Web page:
“Man, you HAVE to go and see this band. They’re the best band I’ve seen in years. Seriously man, you’ll LOVE them!” How often does one of your mates turn around to you and say something along the lines of this? How often do you look on your Twitter/newsfeed and see someone flipping their shit about a band they’ve just seen and how you ain’t seen NOTHIN’ until you’ve seen the band they’ve just seen? Pretty often, we reckon, but in the world of the music industry, it’s rarer than Louis Walsh saying something that doesn’t make him look like a complete numpty that you get someone expressing that level of enthusiasm over anything, let alone a band they’ve just seen. Around the time of Nottingham’s Hit The Deck festival this year, though, our inboxes lit up like Guy Fawkes after seeing Rammstein and we were inundated by people clambering over one another to tell us that this is the best band they’d seen in years. As you’ll know by the fact that their name is emblazoned on this feature, the band in question are Japan’sCrossfaith and they really are one of the best bands you’ll have seen in years.
“It’s just been great to be here and to be given the chance to play,” says the band’s incredibly modest frontman, Ken (real name Kenta Koie), today giving Hammer his first ever interview in English. “It’s been a lot of fun playing shows. We just like to give everything and people seem to like us.”
First hitting our shores on a UK-wide tour with beatdown metal types Of Mice & Men and recently on a run with the mighty While She Sleeps, both times the band have stolen the show and left a sea of people breathless and wondering what the fuck just happened. Because they combine rave-ready synths with a bouncy riffing style, it’s easy to crack out the Enter Shikari comparison but to leave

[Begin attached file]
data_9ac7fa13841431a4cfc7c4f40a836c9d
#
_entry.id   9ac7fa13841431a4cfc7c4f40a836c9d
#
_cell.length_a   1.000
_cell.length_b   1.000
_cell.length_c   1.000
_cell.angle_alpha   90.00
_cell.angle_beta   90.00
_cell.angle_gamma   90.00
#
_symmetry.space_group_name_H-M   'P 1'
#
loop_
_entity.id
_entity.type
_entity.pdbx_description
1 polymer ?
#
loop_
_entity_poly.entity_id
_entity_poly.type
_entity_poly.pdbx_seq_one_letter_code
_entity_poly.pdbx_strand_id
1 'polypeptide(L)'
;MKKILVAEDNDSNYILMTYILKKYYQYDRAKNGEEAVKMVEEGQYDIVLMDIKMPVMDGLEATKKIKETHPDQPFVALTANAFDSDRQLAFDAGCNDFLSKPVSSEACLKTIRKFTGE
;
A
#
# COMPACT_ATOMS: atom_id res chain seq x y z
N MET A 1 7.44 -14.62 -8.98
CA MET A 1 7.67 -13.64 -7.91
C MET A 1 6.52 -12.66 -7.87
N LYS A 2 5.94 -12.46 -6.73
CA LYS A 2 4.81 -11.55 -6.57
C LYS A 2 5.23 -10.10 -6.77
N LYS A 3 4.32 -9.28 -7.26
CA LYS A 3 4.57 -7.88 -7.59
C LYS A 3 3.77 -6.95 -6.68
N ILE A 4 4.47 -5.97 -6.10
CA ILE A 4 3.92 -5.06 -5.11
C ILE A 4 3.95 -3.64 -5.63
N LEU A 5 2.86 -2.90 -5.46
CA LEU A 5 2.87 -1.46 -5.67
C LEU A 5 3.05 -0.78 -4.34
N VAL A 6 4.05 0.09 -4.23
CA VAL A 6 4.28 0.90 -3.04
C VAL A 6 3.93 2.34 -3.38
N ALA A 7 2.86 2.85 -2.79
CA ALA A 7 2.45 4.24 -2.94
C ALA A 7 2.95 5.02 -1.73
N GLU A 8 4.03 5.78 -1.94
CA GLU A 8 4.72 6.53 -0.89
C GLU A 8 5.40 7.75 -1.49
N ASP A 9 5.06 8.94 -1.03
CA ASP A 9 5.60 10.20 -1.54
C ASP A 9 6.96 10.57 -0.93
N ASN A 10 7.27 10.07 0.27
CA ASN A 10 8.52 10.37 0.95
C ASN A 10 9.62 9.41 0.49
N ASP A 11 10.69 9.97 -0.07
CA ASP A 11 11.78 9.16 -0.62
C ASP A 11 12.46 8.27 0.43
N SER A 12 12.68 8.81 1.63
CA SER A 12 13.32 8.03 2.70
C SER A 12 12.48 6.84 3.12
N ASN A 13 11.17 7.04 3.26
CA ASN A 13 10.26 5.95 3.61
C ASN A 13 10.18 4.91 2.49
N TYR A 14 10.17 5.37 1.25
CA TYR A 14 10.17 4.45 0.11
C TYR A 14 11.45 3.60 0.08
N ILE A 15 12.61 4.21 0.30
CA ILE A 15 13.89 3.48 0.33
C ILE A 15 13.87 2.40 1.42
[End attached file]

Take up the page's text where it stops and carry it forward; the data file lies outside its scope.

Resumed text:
it at that would be laziness of the highest order. Whereas Shikari’s music is gritty, political and as grimy as the British streets that gave birth to them, Crossfaith’s music is a far more uplifting, energetic and euphoric explosion of neon colour and white-knuckle excitement. A listen to their Zion EP is like whizzing along a rollercoaster at 180mph, such is the adrenaline rush it gives you. Put in point blank terms, this is the most exciting combination of dance and metal since The Prodigy changed the landscape of what can be construed as heavy music forever with their 1997 classic, The Fat Of The Land.
“The electronics were always a part of Crossfaith,” says Ken. “From the beginning we wanted to make something that pleased us and was exciting for everyone else.” One of the most appealing things about Crossfaith is that they’re almost impossible to pigeonhole. There’s no scene for what they’re doing because so few bands are as creative as this when it comes to fusing elements like high-octane, industrial-tinged riffing and the energy that’s been missing in our game since the highest points of nu metal with a Neapolitan of dance elements that include the high-pitched, piercing flavour of the early 90s, bursts of arse-quaking dub wobble and the odd part that could have been half-inched from Liam Howlett’s files marked ‘Invaders Must Die’. It’s a phenomenal juxtaposition to be at odds with most bands musically but have the energy of punk rock and a crunching heaviness that is unmistakably metal.